This Autumn there was a flurry of stories in the national press reporting the leak of a Government consultation paper which was in the process of being finalised. The paper was to announce that the current system of ''fault-based” divorce is set be scrapped, in what will be the biggest shake up of family law for nearly fifty years.
The consultation paper, entitled “Reducing Family Conflict”, was duly published shortly after. It is aimed at parliamentarians, the family judiciary, family law practitioners, academics, support organisations and those members of the public with an interest in family conflict, children’s wellbeing or the legal requirements for marriage and civil partnership dissolution in England and Wales – a large collection of stakeholder groups, which surely covers a sizeable proportion of the population of this country.
The present Lord Chancellor and Secretary of State for Justice, the Right Honourable David Gauke, in his foreword to the report, refers to the recent case of Mr and Mrs Owens and the questions which the outcome in that case poses about the state of divorce law today. The Lord Chancellor writes that the purpose of the law must be to deal with the consequences of divorce in the most humane way possible, and continues that a process which requires one party to make allegations about the other party’s conduct serves no public interest.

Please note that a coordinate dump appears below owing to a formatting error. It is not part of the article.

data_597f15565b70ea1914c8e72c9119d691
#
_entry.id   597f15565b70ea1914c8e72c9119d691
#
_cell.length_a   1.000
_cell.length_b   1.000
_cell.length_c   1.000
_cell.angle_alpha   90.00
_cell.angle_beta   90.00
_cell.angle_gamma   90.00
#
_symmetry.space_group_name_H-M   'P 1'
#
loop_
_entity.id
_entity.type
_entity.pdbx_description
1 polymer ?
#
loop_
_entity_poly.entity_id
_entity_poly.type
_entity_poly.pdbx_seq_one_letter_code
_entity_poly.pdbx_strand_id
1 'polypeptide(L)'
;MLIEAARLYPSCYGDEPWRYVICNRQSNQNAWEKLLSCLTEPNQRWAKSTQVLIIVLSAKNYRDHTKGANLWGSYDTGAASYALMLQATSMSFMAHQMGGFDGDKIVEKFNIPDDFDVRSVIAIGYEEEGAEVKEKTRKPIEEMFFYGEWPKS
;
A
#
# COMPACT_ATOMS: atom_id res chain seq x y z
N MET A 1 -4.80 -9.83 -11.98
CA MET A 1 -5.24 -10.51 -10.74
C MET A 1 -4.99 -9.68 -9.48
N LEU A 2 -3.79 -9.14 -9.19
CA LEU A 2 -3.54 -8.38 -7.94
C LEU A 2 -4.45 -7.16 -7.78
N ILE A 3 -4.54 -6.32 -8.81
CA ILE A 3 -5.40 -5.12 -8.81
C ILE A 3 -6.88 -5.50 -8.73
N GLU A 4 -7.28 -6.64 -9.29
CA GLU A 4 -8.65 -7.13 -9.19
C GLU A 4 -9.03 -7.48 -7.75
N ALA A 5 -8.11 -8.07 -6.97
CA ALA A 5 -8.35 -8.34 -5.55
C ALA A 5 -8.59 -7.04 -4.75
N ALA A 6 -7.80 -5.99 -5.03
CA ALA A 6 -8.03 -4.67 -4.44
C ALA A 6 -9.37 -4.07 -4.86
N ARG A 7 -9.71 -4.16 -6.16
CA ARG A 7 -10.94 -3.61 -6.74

At a debate convened by The Times on the 24 September this year, Family Justice Minister, Lucy Frazer MP spoke about the consultation paper alongside Lord Mackay of Clashfern, the former Lord Chancellor who had tried as long ago as 1996 to introduce “no fault” divorce, but had not succeeded. The panel also included Sir Paul Coleridge, a former High Court Judge who founded the Marriage Foundation and the former Head of the Family Division, Lord Munby. The only panel member who seemed to object to the proposed reforms was controversial columnist, Rod Liddle, who felt that simplifying procedures might encourage spouses to divorce who otherwise would have stayed together and that this was therefore damaging to children. It would be fair to say that his was a controversial view amongst those attending the debate.
This week is Resolution’s “Good Divorce week”. Resolution is a membership organisation of over 6000 specialist family lawyers who seek to minimise conflict where possible. For those who are interested in supporting Resolution’s aims to support a change in the law and to help to take the heat out of contested divorce proceedings and modernise our antiquated divorce laws, there is now the ability to personally contribute to the Government’s consultation paper here. Submissions have to be received by 10 December.